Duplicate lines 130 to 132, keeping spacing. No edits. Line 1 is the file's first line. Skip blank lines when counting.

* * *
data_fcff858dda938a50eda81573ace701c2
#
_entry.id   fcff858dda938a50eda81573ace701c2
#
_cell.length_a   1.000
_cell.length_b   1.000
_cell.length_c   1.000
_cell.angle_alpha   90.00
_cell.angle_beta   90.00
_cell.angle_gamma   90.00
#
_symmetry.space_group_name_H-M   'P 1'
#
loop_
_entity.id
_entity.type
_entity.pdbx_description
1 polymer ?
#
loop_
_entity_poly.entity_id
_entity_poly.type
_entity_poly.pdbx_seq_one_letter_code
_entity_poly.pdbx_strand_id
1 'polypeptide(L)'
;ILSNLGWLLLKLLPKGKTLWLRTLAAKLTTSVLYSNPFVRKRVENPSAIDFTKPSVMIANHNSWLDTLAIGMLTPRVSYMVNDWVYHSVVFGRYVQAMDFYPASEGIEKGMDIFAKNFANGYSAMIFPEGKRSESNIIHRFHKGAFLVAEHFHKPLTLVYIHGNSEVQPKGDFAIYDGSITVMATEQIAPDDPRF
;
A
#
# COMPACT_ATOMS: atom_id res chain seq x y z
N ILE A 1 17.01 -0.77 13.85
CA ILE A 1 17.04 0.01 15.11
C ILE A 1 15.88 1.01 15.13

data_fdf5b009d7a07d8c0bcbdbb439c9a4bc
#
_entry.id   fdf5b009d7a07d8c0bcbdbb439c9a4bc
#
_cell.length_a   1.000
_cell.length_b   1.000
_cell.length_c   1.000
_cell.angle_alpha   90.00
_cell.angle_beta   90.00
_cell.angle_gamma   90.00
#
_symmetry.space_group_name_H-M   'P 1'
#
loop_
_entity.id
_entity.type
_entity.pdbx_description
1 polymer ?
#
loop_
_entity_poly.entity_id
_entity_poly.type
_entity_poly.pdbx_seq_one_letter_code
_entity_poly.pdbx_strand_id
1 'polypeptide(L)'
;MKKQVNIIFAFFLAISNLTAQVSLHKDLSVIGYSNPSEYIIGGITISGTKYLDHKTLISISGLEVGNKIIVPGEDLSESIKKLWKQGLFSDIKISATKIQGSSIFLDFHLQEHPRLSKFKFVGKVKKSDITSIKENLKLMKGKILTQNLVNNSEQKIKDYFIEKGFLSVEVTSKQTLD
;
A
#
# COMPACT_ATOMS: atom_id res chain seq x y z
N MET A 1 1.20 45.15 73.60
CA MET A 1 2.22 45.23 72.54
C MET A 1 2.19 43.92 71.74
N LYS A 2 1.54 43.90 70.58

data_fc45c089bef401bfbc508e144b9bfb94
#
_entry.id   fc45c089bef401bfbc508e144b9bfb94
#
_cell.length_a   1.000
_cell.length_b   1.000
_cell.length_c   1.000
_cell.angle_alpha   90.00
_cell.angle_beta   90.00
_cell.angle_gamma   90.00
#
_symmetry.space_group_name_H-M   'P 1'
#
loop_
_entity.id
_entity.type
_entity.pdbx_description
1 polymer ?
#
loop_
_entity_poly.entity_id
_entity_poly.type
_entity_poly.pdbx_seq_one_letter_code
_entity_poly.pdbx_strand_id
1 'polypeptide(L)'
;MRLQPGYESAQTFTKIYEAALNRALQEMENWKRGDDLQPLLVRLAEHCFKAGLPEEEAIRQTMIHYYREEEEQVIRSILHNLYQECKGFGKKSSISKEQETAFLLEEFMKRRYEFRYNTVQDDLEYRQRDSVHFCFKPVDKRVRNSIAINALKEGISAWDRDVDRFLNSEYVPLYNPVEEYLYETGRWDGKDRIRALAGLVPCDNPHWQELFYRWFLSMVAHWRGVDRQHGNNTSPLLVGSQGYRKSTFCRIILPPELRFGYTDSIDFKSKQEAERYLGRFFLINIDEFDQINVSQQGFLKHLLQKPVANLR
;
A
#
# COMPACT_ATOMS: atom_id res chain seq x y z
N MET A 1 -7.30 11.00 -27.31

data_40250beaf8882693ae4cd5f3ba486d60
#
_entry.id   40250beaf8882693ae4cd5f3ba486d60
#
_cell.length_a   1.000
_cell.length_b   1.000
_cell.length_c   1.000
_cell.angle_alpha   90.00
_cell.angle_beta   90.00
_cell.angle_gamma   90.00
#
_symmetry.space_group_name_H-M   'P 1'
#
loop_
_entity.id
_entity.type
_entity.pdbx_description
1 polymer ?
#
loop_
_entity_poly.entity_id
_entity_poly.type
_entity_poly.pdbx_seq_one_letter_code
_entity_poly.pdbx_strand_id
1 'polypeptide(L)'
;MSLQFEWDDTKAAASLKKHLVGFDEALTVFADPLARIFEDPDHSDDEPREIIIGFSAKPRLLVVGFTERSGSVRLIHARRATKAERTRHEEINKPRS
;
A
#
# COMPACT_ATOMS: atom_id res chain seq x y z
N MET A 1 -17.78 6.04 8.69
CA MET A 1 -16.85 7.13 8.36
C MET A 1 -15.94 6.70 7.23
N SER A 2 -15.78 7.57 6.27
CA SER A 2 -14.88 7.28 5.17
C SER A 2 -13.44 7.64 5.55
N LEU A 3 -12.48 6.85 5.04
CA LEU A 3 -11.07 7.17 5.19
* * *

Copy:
CA MET A 1 -16.85 7.13 8.36
C MET A 1 -15.94 6.70 7.23
N SER A 2 -15.78 7.57 6.27